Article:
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We are using Spring Security 3. We have a custom implementation of PermissionEvaluator that has this complex algorithm to grant or deny access at method level on the application. To do that we add a @PreAuthorize annotation to the method we want to protect (obviously). Everything is fine on that. However the behavior that we are looking for is that if a hasPermission call is denied, the protected method call only needs to be skipped, instead we are getting a 403 error each time that happens.

Any ideas how to prevent that?


You can find a different explanation of the problem here; AccessDeniedException handling during methodSecurityInterception

share|improve this question
up vote 4 down vote accepted

The solution is to use custom MethodSecurityInterceptor, which calls the AccessDecisionManager (implicitly, bu calling super's method) and decides than whether to proceed with a method call.

package com.myapp;

public class MyMethodSecurityInterceptor extends MethodSecurityInterceptor {

    @Override
    public Object invoke(MethodInvocation mi) throws Throwable {
        Object result = null;
        try {
             InterceptorStatusToken token = super.beforeInvocation(mi);             
        } catch (AccessDeniedException e) {
            // access denied - do not invoke the method and  return null
            return null;
        }

        // access granted - proceed with the method invocation
        try {
            result = mi.proceed();
        } finally {
            result = super.afterInvocation(token, result);
        }

        return result;        
        }
}

Setting up the app context is a bit tricky: since you can not use <sec:global-mathod-security> in this case, there is a need to define an explicit AOP configuration (and create most of the corresponding bean structure the original tag does by default):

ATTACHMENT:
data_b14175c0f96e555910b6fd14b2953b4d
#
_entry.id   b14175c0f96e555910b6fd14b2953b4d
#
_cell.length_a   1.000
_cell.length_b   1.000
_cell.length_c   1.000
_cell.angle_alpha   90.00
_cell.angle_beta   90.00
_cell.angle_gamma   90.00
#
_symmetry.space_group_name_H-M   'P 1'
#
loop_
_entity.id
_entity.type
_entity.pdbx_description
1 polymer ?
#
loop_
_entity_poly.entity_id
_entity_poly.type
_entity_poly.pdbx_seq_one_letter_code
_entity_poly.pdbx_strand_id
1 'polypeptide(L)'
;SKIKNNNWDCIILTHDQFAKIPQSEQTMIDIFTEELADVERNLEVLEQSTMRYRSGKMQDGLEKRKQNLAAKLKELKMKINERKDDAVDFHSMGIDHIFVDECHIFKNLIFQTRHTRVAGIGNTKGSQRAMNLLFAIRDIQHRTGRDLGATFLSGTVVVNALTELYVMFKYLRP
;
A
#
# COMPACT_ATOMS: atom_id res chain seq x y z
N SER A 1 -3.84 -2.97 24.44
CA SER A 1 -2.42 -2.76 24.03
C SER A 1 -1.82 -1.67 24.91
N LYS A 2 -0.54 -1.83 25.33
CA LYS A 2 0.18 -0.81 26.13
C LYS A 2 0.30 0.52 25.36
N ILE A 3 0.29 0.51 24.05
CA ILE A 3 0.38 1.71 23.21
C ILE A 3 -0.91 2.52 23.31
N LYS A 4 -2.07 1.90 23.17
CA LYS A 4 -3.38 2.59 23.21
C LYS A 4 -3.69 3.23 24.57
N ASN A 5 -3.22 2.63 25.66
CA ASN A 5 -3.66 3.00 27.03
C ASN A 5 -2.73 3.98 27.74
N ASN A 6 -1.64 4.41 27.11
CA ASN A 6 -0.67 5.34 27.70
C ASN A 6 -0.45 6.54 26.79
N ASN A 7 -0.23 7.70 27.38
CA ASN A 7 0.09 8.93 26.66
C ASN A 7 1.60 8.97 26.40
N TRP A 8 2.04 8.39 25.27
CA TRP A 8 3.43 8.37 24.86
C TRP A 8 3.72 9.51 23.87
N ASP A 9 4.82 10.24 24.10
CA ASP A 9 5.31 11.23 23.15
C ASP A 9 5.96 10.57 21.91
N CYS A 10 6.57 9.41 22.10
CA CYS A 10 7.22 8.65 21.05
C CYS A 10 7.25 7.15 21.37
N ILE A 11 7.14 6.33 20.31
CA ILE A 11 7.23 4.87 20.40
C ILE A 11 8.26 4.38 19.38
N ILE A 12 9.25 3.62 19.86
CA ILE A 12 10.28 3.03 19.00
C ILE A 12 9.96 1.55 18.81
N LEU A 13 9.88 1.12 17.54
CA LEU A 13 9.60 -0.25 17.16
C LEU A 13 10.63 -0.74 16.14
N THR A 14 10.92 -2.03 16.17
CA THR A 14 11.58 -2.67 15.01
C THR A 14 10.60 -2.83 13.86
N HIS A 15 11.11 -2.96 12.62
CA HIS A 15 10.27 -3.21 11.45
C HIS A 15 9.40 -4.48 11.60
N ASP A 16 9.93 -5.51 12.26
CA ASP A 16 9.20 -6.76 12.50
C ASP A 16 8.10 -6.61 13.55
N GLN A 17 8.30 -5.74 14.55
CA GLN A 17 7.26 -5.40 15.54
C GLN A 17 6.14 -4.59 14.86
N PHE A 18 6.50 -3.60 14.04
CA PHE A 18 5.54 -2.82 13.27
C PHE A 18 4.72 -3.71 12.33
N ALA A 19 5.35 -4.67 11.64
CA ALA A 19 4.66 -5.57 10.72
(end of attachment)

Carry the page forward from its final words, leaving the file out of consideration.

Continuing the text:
<aop:config>
    <!-- Intercept all relevant methods -->
    <aop:pointcut id="myMethods"
                  expression='execution(* com.myapp.myService+.*(..))'/>
    <aop:advisor advice-ref="mySecurityInterceptor" pointcut-ref="myMethods"/>
</aop:config>

<!-- Configure custom security interceptor -->
<bean id="mySecurityInterceptor"
      class="com.myapp.MyMethodSecurityInterceptor">
    <property name="securityMetadataSource">
        <bean class="org.springframework.security.access.prepost.PrePostAnnotationSecurityMetadataSource">
            <constructor-arg>
                <bean class="org.springframework.security.access.expression.method.ExpressionBasedAnnotationAttributeFactory">
                    <constructor-arg>
                        <bean class="org.springframework.security.access.expression.method.DefaultMethodSecurityExpressionHandler"/>
                    </constructor-arg>
                </bean>
            </constructor-arg>
        </bean>
    </property>
    <property name="validateConfigAttributes" value="false"/>
    <property name="accessDecisionManager" ref="accessDecisionManager"/>